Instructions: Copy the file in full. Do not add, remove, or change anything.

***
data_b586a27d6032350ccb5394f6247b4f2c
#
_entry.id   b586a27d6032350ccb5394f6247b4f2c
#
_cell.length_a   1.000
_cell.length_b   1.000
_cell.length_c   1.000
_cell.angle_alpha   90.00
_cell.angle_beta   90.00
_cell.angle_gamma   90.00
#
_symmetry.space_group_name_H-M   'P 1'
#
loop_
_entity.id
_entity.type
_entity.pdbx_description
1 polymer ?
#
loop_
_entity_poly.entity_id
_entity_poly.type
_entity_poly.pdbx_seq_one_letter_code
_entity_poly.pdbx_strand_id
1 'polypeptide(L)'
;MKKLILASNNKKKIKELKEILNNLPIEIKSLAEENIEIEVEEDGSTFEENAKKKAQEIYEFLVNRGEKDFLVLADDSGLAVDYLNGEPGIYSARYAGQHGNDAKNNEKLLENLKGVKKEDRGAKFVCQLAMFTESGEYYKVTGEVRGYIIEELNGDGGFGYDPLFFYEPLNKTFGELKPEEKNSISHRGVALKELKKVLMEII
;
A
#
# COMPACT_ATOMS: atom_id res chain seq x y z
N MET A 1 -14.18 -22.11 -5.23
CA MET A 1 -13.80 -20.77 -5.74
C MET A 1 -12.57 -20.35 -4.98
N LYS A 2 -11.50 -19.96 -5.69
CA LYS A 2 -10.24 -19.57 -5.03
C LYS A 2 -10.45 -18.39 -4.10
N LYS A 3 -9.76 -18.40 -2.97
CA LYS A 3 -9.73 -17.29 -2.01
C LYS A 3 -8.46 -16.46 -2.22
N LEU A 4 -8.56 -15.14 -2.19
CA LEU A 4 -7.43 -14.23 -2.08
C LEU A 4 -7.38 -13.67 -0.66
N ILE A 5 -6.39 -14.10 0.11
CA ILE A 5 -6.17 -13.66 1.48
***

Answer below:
data_b586a27d6032350ccb5394f6247b4f2c
#
_entry.id   b586a27d6032350ccb5394f6247b4f2c
#
_cell.length_a   1.000
_cell.length_b   1.000
_cell.length_c   1.000
_cell.angle_alpha   90.00
_cell.angle_beta   90.00
_cell.angle_gamma   90.00
#
_symmetry.space_group_name_H-M   'P 1'
#
loop_
_entity.id
_entity.type
_entity.pdbx_description
1 polymer ?
#
loop_
_entity_poly.entity_id
_entity_poly.type
_entity_poly.pdbx_seq_one_letter_code
_entity_poly.pdbx_strand_id
1 'polypeptide(L)'
;MKKLILASNNKKKIKELKEILNNLPIEIKSLAEENIEIEVEEDGSTFEENAKKKAQEIYEFLVNRGEKDFLVLADDSGLAVDYLNGEPGIYSARYAGQHGNDAKNNEKLLENLKGVKKEDRGAKFVCQLAMFTESGEYYKVTGEVRGYIIEELNGDGGFGYDPLFFYEPLNKTFGELKPEEKNSISHRGVALKELKKVLMEII
;
A
#
# COMPACT_ATOMS: atom_id res chain seq x y z
N MET A 1 -14.18 -22.11 -5.23
CA MET A 1 -13.80 -20.77 -5.74
C MET A 1 -12.57 -20.35 -4.98
N LYS A 2 -11.50 -19.96 -5.69
CA LYS A 2 -10.24 -19.57 -5.03
C LYS A 2 -10.45 -18.39 -4.10
N LYS A 3 -9.76 -18.40 -2.97
CA LYS A 3 -9.73 -17.29 -2.01
C LYS A 3 -8.46 -16.46 -2.22
N LEU A 4 -8.56 -15.14 -2.19
CA LEU A 4 -7.43 -14.23 -2.08
C LEU A 4 -7.38 -13.67 -0.66
N ILE A 5 -6.39 -14.10 0.11
CA ILE A 5 -6.17 -13.66 1.48